“To be an artist is to have a particular orientation to the world — the interior world and the exterior world — the exact composition of which is somewhat like temperature, impossible to deconstruct into individual phenomenological components without ceasing to be itself.”
— Maria Popova, Brain Pickings
I once got seduced by a row of aloes, which weren’t even in flower.
(Cue: Urm, okay.)
In a national park devoted to elephants.
(Cue: Can I rather see your ellie photos?)
It was in the rest camp, where I’d set out to walk to the waterhole viewing platform but didn’t get that far for a while. These aloes stopped me.
(Cue: And? What’s so special?)
As a group, it’s easy to glance, judge it to be a row of plants, and keep going. Close up though, there’s a world of pattern and shape and colour and shadow to investigate.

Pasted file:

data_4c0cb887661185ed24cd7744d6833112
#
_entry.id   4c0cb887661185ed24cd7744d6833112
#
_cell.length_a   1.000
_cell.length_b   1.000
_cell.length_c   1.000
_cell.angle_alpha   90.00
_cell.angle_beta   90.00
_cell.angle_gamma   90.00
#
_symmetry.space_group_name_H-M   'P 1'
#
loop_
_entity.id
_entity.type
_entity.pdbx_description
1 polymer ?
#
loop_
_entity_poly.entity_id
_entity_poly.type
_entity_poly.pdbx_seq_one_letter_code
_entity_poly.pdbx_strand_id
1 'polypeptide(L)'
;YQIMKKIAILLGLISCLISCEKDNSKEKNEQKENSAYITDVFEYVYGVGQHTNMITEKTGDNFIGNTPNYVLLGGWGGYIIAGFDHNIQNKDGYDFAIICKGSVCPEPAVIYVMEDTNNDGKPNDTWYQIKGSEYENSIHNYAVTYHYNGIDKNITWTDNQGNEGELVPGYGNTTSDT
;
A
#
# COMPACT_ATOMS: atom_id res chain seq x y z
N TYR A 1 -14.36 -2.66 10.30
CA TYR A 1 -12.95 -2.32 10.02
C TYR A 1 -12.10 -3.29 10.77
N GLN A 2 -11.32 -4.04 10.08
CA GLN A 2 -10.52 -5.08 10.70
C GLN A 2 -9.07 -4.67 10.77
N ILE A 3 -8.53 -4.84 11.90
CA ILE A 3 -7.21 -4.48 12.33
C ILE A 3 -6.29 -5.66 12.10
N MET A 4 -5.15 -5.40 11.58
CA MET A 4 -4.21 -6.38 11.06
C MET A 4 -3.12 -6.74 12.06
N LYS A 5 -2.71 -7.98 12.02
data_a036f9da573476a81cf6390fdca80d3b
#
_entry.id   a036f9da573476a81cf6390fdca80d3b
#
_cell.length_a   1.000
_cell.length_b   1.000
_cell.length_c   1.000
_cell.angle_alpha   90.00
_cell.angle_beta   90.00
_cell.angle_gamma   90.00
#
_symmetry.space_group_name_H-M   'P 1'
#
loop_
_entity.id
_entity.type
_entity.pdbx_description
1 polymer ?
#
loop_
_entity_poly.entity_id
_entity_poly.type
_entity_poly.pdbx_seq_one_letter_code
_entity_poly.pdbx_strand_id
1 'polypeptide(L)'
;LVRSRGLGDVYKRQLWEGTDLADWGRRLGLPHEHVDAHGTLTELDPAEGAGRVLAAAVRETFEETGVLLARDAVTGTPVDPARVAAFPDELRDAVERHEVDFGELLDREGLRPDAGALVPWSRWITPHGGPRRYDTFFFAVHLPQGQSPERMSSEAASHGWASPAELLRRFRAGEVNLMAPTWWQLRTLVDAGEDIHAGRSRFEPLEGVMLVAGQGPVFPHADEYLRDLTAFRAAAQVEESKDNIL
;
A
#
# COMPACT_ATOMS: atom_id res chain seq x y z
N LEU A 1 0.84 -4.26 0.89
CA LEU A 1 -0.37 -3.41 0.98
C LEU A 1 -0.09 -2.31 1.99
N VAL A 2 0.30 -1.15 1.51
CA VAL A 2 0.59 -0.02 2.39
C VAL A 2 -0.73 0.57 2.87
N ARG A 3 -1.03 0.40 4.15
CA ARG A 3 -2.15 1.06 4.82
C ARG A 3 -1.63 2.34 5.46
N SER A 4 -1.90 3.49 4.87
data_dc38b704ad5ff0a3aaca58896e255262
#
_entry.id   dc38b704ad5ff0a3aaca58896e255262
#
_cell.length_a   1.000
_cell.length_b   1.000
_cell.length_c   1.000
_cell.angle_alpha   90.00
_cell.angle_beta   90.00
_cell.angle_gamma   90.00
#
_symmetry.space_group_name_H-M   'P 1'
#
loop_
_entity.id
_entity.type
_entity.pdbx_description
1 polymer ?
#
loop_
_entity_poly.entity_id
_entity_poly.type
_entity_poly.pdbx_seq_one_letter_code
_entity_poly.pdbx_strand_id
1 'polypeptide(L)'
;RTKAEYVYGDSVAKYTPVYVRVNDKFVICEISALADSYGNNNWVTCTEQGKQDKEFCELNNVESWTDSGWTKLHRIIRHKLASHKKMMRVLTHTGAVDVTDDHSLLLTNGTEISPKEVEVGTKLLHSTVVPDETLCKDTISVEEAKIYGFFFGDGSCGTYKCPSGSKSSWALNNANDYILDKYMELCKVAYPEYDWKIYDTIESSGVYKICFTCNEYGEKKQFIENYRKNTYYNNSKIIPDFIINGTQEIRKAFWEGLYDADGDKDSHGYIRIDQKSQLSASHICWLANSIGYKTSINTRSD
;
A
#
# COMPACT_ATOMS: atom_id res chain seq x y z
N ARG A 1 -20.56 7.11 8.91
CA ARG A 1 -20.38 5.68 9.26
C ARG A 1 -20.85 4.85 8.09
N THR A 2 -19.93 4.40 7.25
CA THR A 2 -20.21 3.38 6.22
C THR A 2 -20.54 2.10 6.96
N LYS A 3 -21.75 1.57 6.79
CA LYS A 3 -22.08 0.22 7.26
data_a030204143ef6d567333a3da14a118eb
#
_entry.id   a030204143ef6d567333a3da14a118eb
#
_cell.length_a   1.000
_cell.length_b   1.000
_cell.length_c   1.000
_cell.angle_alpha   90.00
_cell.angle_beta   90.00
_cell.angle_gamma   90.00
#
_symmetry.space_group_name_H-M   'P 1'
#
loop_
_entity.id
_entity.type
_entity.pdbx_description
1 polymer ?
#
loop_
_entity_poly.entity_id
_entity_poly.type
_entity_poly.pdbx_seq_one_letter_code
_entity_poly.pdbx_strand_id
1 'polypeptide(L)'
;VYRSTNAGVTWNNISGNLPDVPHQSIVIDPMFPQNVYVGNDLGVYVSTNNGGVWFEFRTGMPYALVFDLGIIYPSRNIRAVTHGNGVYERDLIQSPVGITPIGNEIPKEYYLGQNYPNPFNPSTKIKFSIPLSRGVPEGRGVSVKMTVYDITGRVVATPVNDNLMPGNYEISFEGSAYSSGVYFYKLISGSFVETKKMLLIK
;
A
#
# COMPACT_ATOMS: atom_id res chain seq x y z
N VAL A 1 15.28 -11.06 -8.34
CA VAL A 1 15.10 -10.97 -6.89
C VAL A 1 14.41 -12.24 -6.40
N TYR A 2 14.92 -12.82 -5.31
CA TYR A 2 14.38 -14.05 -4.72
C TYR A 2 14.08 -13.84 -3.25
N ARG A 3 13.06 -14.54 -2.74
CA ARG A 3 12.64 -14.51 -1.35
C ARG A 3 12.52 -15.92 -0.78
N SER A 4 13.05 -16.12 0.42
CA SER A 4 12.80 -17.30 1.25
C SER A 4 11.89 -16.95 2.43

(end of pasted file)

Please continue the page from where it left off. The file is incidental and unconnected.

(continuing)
While I was taking the photos, several adults walked past, giving me that “What on earth is she doing?” look. A young boy came along, watched me for a bit, and then asked: “What are you looking at?” I explained, let him see it through my camera, we chatted a bit, and off he bounced.
Asking “What are you doing?” carries the voice of authority and judgement of an action. Asking “What are you seeing?” carries the unspoken “that I am not” and invites sharing. Give in to your curiosity, don’t walk on by forever wondering.
When I eventually got to the watering hole, there wasn’t an elephant in sight. We didn’t see one at driving around the park (Addo Elephant Park) because it had rained recently and the elephants then don’t need to come to the watering holes. So here’s an favourite ellie photo from another trip:
I wonder what she has seen.